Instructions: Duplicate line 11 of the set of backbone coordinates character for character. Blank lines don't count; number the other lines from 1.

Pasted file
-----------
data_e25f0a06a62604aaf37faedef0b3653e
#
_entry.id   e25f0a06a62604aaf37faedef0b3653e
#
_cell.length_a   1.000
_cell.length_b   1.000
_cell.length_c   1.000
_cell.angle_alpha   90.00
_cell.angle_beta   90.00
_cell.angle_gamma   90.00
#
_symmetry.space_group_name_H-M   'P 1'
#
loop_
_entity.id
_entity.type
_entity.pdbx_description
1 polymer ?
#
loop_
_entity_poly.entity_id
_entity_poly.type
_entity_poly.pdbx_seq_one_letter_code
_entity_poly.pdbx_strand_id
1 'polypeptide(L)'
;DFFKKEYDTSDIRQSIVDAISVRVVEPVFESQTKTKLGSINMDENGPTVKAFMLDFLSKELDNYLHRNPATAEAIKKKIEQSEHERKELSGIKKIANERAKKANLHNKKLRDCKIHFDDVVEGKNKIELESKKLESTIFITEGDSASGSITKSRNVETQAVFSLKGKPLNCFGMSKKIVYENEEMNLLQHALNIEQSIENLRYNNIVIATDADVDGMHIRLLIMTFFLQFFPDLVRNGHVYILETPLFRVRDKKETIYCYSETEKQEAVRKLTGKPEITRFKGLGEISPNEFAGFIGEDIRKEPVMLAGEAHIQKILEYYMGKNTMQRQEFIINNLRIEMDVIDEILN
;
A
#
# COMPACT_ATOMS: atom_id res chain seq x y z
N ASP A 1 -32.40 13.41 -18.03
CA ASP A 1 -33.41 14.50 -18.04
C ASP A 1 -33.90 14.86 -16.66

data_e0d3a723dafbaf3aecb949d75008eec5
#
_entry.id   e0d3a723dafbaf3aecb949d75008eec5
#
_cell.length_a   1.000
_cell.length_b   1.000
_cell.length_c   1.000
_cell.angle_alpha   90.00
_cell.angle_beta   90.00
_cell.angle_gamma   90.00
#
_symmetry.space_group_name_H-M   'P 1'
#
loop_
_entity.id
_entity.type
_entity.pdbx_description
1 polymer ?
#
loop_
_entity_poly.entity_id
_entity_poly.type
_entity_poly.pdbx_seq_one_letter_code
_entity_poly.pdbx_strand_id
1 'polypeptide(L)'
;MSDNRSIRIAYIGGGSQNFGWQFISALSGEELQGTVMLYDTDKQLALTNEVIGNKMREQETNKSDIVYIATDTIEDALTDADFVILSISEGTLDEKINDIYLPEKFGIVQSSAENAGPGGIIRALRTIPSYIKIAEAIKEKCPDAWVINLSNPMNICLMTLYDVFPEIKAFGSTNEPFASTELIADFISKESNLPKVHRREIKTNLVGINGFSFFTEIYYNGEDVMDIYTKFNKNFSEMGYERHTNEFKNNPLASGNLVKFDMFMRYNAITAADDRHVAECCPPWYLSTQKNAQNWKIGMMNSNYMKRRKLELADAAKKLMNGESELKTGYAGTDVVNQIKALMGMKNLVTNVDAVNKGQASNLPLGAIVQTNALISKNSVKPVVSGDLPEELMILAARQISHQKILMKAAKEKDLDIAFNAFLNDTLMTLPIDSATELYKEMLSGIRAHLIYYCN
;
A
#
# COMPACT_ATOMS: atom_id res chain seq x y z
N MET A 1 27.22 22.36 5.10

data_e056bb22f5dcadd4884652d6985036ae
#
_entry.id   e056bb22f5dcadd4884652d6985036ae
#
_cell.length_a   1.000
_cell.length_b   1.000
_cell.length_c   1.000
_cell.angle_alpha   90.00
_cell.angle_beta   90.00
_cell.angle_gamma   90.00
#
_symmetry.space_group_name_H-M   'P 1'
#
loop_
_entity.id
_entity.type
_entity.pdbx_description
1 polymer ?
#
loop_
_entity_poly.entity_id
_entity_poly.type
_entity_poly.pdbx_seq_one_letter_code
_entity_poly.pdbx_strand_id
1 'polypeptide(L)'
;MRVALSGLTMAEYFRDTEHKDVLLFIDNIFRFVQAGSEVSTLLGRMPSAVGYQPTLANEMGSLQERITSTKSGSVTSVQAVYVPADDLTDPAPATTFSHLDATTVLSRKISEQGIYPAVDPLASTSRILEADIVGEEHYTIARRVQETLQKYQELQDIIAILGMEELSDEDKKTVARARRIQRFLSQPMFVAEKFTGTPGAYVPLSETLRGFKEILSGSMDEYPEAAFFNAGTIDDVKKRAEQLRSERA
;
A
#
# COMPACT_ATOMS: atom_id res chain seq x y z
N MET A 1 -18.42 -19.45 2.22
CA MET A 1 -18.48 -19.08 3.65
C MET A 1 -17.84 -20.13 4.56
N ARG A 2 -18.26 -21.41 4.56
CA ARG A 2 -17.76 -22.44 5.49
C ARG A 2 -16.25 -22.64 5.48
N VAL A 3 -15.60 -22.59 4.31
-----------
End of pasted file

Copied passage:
#